Lord Invader

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Performing in the 1940s

Lord Invader (Rupert Westmore Grant; 13 December 1914 – 15 October 1961) was a prominent calypsonian with a very distinctive, gravelly voice.

He was born in San Fernando, Trinidad. He became active in calypso in the mid-1930s, and was considered a country bumpkin by his contemporaries, because of his humble beginning. It was Grant's tailor who gave him his moniker by commenting, "I tell you, Rupert, you should call yourself Lord Invader so when you go up to the city you be invadin' the capital." With a new name, in 1937 he went to the capital city of Port of Spain and began his career in earnest.

He competed in many calypso competitions (including the very first Calypso King competition) and recorded for RCA Bluebird. Lured by Decca Records, he travelled to New York City in 1941 with other calypsonians such as Roaring Lion and Atilla the Hun to make records and promote calypso music. He wrote many calypsos; his most famous lyrics, "Rum and Coca-Cola", were plagiarised by Morey Amsterdam and became a hit for the Andrews Sisters. Invader travelled to New York and sued, eventually winning compensation, although the final settlement allowed Amsterdam to retain his copyright. In the early 1940s, radio stations in the USA refused to play his own version on the grounds of its using the trademarked name, Coca-Cola, and its references to prostitution and alcohol. He stayed in New York for a few years because of the lengthy court case. During his tenure in New York City, he became a fixture in the local calypso scene and recorded many tracks for Moses Asch. Eventually, he won his court case, but did not receive his settlement check for seven years, so he returned to Trinidad in the meantime. He opened a calypso club there and penned and recorded many original songs.

He is often credited with writing "Zombie Jamboree", although the song was actually written by Lord Intruder (Winston O'Conner), who released it on the B-side of his 1953 single "Disaster with Police". It was covered by Conrad Eugene Mauge Jr,[1] who recorded it in 1959 and was also often credited for writing it. The confusion probably stems from the introduction of the version by the Kingston Trio, which mentions "Lord Invader and his Twelve Penetrators". At long last, Invader collected his money from his court case, and began to tour the U.S., later expanding to Britain and Europe. In the last half of 1958, he returned to New York City and continued recording for Moses Asch. He continued to return to his homeland for business and pleasure, although he had, with Wilmoth Houdini, made himself one of America's most successful calypsonians. On 15 October 1961, Lord Invader died at a Brooklyn, New York hospital.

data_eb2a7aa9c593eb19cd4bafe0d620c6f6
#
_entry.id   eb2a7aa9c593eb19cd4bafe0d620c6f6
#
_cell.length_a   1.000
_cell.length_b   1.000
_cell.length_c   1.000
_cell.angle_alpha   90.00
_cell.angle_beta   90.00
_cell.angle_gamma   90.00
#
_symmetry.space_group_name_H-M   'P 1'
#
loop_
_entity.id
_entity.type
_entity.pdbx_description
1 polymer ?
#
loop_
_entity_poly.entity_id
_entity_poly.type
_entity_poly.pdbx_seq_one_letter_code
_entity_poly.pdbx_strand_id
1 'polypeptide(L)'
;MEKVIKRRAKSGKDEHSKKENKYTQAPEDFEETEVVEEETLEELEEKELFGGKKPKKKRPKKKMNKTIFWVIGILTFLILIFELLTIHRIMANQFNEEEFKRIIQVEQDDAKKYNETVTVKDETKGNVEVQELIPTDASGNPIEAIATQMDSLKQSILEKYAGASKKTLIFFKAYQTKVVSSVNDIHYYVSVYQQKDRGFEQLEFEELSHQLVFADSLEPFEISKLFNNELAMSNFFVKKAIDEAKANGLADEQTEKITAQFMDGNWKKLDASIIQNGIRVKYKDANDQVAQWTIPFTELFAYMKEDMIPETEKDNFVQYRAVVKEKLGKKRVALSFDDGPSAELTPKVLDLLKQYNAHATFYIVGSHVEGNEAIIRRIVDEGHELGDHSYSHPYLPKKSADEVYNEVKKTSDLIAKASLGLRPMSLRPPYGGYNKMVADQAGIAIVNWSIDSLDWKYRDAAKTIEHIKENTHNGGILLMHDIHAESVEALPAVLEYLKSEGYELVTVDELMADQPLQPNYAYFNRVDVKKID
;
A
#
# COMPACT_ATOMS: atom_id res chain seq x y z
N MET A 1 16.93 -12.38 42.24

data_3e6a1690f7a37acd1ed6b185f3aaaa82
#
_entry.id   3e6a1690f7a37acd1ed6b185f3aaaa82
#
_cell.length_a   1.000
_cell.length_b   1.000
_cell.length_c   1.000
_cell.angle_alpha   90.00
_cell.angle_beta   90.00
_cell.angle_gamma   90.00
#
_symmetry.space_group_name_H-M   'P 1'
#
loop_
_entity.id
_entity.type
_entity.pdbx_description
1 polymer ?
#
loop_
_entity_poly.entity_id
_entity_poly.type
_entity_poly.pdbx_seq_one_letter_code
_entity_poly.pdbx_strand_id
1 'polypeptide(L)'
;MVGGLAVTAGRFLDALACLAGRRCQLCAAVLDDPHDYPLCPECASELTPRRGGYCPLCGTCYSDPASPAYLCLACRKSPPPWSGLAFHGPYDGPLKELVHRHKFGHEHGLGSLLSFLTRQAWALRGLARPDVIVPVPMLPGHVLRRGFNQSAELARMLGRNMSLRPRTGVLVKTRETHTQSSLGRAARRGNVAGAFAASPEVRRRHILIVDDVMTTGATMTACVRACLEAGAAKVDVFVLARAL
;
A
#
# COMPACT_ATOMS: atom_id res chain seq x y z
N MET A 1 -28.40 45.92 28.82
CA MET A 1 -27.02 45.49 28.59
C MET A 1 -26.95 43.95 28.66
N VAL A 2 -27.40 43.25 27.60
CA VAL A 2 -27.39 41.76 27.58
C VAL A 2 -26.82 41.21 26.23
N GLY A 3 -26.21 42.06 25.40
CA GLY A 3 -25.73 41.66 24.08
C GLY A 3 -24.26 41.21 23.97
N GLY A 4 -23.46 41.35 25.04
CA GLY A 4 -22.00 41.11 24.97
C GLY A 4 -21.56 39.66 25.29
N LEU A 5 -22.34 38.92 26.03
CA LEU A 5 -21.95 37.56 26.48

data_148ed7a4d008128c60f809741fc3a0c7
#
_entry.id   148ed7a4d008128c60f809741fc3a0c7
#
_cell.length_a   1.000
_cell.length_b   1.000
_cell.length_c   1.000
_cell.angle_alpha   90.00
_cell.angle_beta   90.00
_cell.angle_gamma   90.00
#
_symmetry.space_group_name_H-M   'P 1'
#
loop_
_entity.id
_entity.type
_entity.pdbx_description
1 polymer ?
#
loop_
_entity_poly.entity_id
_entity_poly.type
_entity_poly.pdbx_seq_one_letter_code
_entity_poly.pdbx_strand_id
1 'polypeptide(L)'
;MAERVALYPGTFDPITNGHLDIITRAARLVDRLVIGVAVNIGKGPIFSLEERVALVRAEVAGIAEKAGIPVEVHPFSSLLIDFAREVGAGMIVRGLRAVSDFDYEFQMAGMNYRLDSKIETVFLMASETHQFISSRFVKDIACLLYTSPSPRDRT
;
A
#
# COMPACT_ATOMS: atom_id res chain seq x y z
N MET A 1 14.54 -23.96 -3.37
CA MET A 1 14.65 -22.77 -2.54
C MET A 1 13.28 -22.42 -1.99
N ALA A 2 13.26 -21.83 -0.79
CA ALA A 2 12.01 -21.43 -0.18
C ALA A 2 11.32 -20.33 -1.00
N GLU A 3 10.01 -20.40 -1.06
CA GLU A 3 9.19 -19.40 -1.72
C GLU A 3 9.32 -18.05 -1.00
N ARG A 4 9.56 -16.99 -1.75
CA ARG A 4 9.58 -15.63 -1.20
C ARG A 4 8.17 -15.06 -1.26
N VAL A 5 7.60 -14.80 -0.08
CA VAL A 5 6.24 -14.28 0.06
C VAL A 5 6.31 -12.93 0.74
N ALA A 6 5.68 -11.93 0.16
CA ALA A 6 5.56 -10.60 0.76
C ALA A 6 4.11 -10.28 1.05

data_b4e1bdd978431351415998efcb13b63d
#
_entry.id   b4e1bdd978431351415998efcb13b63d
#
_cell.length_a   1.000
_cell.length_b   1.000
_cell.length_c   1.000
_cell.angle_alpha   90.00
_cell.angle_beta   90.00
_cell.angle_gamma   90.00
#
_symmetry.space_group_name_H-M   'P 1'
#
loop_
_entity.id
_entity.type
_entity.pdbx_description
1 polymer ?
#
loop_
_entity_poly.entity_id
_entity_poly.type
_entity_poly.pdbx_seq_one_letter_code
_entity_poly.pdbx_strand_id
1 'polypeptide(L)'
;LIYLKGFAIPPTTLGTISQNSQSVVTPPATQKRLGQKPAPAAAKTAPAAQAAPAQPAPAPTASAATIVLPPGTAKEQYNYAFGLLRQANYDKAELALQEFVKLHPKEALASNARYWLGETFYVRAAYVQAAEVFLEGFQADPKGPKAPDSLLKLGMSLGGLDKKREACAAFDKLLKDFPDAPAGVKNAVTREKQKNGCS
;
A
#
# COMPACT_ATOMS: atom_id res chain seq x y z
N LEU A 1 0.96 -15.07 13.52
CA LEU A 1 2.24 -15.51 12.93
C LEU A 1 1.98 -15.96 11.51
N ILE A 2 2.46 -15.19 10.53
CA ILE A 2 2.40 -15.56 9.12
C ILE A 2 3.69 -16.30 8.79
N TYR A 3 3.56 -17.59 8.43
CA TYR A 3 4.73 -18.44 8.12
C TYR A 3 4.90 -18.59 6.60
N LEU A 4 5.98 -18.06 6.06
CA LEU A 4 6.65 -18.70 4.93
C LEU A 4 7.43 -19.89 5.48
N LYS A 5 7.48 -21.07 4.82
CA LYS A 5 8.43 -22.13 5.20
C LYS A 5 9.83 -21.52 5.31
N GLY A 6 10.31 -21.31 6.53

The following discs give a good idea of his work:

  • Calypso in New York (Smithsonian Folkways 40454), released in 2000, is a collection of Invader's recordings across his whole career.
  • Calypso at Midnight and Calypso After Midnight come from a live recording organized by Alan Lomax in New York in 1946.
  • Calypso War, Kings of Calypso, and Trojan Calypso boxed set all feature the same set of songs recorded in the United Kingdom in the 1950s.
  • Folkways Records also have a number of CDs that Invader recorded in the late 1950s in New York, including, Calypso (1955), Calypso Travels, and There's a Brown Boy in the Ring and Other Children's Calypso Songs (1959).

In 1961, Invader released an atypical LP, West Indian Folk Songs for Children (Caedmon Records).[2]

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